F. Speed - time taken from inception to completion of movement
G. Power - combination of speed and strength
H. Timing - the ability to move at the right moment
I. Coordination - the ability to perform a movement with efficiency,
ease, and balance
J. Balance - control of body alignment during movement
K. Spatial Relationship - control of distance range between you
and opponent
L. Agility - light, quick, well-balanced movement
M. Stamina - combination of muscular and cardiovascular endurance
N. Conditioning - the ability to take punishment
0. Flexibility - the ability to move through large ranges of
motion
P. Rhythm - ability to feel tempo and cadence
Q. Precision - accuracy in protection of force
R. Explosiveness - quick initiation of movement
S. Flow - the ability to adapt movement quickly to a changing
environment
T. Mental Focus - the concentration of mental faculties on a
specific action
U. Physical Focus - creating a transference of energy by changing
from a relaxed state of quick motion to a tensed state of
applied force on contact
V. Synchronization - movement in unison





POSTURES / GUARDS / BODY MOVEMENTS / STEPPING

I. Postures V. Footwork

Neutral Stance Step-Slide (forward, back, side,
Horse Stance angular)
Fighting Stance (small phasic bent-knee) Shuffle-Step
- sideways Cross Step (front and rear)
- 3/4 Step-thru
- front Circle-Step
Crouching Stance Quick Advance
Cat Stance Drop Shift
Muay Thai Stance Replacement Step (forward/back)

II. Guards VI. Footwork Drill

Boxing Guard (Vertical) Box Drill
(Horizontal) Command Directional Drill
Jun Fan Guard (front fist, rear open) Mirror Drill
Rear Hand Up Guard
Muay Thai Guard
Peek-A-Boo Guard
Wing Chun Centerline Guard
(Chun-Jiaong)

III. Body Movements

Slip
Bob (Duck)
Weave
Bob and Weave
Snap Back
Shoulder Roll
Jam - Shoulder
- hip
- palm
Rolling

IV. Body Movement Training Drills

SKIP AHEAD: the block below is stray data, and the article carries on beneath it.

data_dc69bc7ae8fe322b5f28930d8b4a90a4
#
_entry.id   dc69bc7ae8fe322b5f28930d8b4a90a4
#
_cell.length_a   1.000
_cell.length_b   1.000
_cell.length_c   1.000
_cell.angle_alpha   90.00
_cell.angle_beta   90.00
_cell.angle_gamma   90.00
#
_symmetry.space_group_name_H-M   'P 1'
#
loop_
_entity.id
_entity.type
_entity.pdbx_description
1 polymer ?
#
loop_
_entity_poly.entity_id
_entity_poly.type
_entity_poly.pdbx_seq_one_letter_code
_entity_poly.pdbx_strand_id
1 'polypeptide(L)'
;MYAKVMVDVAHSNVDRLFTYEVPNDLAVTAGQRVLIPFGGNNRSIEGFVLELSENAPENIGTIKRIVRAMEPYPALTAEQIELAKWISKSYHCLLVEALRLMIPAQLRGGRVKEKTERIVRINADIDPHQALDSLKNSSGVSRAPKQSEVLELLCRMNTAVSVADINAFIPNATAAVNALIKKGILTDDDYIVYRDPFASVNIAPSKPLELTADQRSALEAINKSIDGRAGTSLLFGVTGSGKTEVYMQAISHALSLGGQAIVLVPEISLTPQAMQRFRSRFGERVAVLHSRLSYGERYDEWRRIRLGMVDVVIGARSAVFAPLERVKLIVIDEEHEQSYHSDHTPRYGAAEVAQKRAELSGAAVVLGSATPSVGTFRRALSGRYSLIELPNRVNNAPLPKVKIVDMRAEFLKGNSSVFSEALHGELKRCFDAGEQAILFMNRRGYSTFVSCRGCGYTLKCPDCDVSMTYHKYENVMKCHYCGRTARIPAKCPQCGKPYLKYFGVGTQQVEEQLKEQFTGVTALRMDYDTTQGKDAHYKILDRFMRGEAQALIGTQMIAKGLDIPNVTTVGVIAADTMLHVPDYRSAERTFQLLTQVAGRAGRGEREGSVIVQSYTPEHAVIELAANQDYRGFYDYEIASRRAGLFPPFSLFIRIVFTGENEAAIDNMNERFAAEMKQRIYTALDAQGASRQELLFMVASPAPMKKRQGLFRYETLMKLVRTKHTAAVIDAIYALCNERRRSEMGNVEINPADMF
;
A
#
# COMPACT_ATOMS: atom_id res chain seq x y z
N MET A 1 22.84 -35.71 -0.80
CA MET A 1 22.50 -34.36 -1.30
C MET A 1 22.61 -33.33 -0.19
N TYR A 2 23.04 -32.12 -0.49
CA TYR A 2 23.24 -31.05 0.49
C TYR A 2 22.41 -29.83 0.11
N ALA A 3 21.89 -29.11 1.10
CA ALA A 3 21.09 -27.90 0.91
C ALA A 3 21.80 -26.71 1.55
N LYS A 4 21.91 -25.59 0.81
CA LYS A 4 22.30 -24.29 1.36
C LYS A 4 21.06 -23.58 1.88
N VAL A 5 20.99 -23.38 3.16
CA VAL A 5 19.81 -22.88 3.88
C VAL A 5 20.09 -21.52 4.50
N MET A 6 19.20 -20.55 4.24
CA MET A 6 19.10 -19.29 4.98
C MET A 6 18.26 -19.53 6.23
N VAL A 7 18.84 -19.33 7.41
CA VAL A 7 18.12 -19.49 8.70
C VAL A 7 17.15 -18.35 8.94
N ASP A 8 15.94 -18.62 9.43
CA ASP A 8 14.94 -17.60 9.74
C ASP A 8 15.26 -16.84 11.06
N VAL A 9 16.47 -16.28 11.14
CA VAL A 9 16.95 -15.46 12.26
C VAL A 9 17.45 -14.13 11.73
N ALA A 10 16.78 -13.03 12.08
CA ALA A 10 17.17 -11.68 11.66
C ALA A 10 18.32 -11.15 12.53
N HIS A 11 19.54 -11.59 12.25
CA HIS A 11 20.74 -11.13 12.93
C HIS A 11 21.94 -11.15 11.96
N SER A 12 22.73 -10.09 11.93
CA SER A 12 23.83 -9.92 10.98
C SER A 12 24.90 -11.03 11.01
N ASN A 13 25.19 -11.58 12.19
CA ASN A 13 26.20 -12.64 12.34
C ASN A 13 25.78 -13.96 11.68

Extended Arm - Bob and Weave Drill
Against Wall
In Comer
Free Movement: / Attacker
/ Defender







KICKING

I. Kicks v. Exchange Drills
(Matching and Un-matching Leads)
1. Front
2. Side 1. Shuffle Round Kick to calf
3. Rear 2. Shuffle Round Kick to thigh
4. Round (Snap/Thai) 3. Shuffle Round Kick to calf,
bounce, Round to thigh
5. Hook 4. Shuffle Front Foot Jab to thigh
6. Crescent (In, Out) 5. Shuffle Round to body
7. Oblique 6. Shuffle Side to knee, thigh, body
8. Knee (Straight, Round) 7. Shuffle Hook to head
8. Rear Round to thigh (leg check)
II. Kick Variables

1. Snap VI. Kicks Should be Practiced:
2. Thrust
3. Front Leg 1. In the air
4. Rear Leg a. Repetition of Technique
5. Shuffle (plant forward b. Shadow Boxing
pendulum out) 2. On Focus Mitt
6. Push 3. Kicking Shield
7. Stomp 4. Thai Pads
8. Spin 5. Heavy Bag
9. Drop- 6. On a Partner
10. Jumping a. In drill form (exchange
drills)
11. Flying b. Free Sparring

III. Striking Shield Leg Drills
(Selected Combinations)

1. Shuffle Front (calf, thigh, hip, body)
2. Shuffle Side (calf, thigh, hip, body)
3. Shuffle Round (calf, thigh, body, head)
4. Shuffle Round, Shuffle Side
5. Shuffle Round, Rear Leg Round
6. Shuffle Side, Shuffle Round
7. Shuffle Side, Rear Leg Round
8. Shuffle Front, Rear Leg Round
9. Rear Leg Round, Shuffle Round
10. Rear Leg Round, Rear Leg Round

IV. Pendulum Drill (Focus Glove or Shield)

1. Front
2. Round
3. Side
4. Hook

PUNCHING


I. Hand Technique II. Deflections

1. Vertical Punch 1. Inward
2. Horizontal Punch 2. Outward
3. Jab - Finger 3. Upward
- Speed 4. Downward
- Power 5. Angular
- Whipping
4. Cross Straight Types of Deflections